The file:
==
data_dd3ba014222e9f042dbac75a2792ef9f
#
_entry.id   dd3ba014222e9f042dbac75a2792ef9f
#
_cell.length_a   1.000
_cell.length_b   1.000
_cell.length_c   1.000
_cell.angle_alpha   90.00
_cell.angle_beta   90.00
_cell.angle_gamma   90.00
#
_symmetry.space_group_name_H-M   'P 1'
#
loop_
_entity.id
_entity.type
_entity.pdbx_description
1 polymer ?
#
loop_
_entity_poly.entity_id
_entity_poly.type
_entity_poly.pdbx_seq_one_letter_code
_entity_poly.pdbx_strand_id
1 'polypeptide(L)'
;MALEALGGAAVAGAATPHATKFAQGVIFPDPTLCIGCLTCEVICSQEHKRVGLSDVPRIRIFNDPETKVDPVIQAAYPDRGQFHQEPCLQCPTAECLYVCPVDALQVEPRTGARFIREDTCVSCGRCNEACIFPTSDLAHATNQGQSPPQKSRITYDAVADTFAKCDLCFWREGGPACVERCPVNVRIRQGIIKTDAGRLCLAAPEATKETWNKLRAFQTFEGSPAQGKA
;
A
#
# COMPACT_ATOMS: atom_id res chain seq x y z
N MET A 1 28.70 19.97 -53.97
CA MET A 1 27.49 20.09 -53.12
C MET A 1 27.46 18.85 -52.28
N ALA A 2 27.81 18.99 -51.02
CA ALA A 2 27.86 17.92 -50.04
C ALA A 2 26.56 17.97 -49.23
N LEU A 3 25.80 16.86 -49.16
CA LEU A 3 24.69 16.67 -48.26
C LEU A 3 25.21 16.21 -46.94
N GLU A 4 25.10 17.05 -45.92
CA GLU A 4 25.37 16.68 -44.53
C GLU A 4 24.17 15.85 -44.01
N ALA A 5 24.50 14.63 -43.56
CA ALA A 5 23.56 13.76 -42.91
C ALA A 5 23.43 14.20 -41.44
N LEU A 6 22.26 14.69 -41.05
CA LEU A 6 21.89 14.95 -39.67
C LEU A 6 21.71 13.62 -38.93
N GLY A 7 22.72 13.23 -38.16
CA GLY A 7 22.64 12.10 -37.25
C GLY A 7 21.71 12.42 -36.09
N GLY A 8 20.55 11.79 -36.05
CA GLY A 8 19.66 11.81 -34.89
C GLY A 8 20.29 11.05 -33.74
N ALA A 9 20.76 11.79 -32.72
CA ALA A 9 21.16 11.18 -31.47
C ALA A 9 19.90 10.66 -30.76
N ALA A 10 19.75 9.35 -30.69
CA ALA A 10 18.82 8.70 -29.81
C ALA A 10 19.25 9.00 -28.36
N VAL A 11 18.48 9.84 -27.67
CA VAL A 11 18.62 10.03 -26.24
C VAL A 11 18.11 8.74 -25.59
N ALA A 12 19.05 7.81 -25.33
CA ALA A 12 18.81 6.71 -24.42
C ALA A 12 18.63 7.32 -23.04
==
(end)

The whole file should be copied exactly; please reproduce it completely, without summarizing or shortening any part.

data_dd3ba014222e9f042dbac75a2792ef9f
#
_entry.id   dd3ba014222e9f042dbac75a2792ef9f
#
_cell.length_a   1.000
_cell.length_b   1.000
_cell.length_c   1.000
_cell.angle_alpha   90.00
_cell.angle_beta   90.00
_cell.angle_gamma   90.00
#
_symmetry.space_group_name_H-M   'P 1'
#
loop_
_entity.id
_entity.type
_entity.pdbx_description
1 polymer ?
#
loop_
_entity_poly.entity_id
_entity_poly.type
_entity_poly.pdbx_seq_one_letter_code
_entity_poly.pdbx_strand_id
1 'polypeptide(L)'
;MALEALGGAAVAGAATPHATKFAQGVIFPDPTLCIGCLTCEVICSQEHKRVGLSDVPRIRIFNDPETKVDPVIQAAYPDRGQFHQEPCLQCPTAECLYVCPVDALQVEPRTGARFIREDTCVSCGRCNEACIFPTSDLAHATNQGQSPPQKSRITYDAVADTFAKCDLCFWREGGPACVERCPVNVRIRQGIIKTDAGRLCLAAPEATKETWNKLRAFQTFEGSPAQGKA
;
A
#
# COMPACT_ATOMS: atom_id res chain seq x y z
N MET A 1 28.70 19.97 -53.97
CA MET A 1 27.49 20.09 -53.12
C MET A 1 27.46 18.85 -52.28
N ALA A 2 27.81 18.99 -51.02
CA ALA A 2 27.86 17.92 -50.04
C ALA A 2 26.56 17.97 -49.23
N LEU A 3 25.80 16.86 -49.16
CA LEU A 3 24.69 16.67 -48.26
C LEU A 3 25.21 16.21 -46.94
N GLU A 4 25.10 17.05 -45.92
CA GLU A 4 25.37 16.68 -44.53
C GLU A 4 24.17 15.85 -44.01
N ALA A 5 24.50 14.63 -43.56
CA ALA A 5 23.56 13.76 -42.91
C ALA A 5 23.43 14.20 -41.44
N LEU A 6 22.26 14.69 -41.05
CA LEU A 6 21.89 14.95 -39.67
C LEU A 6 21.71 13.62 -38.93
N GLY A 7 22.72 13.23 -38.16
CA GLY A 7 22.64 12.10 -37.25
C GLY A 7 21.71 12.42 -36.09
N GLY A 8 20.55 11.79 -36.05
CA GLY A 8 19.66 11.81 -34.89
C GLY A 8 20.29 11.05 -33.74
N ALA A 9 20.76 11.79 -32.72
CA ALA A 9 21.16 11.18 -31.47
C ALA A 9 19.90 10.66 -30.76
N ALA A 10 19.75 9.35 -30.69
CA ALA A 10 18.82 8.70 -29.81
C ALA A 10 19.25 9.00 -28.36
N VAL A 11 18.48 9.84 -27.67
CA VAL A 11 18.62 10.03 -26.24
C VAL A 11 18.11 8.74 -25.59
N ALA A 12 19.05 7.81 -25.33
CA ALA A 12 18.81 6.71 -24.42
C ALA A 12 18.63 7.32 -23.04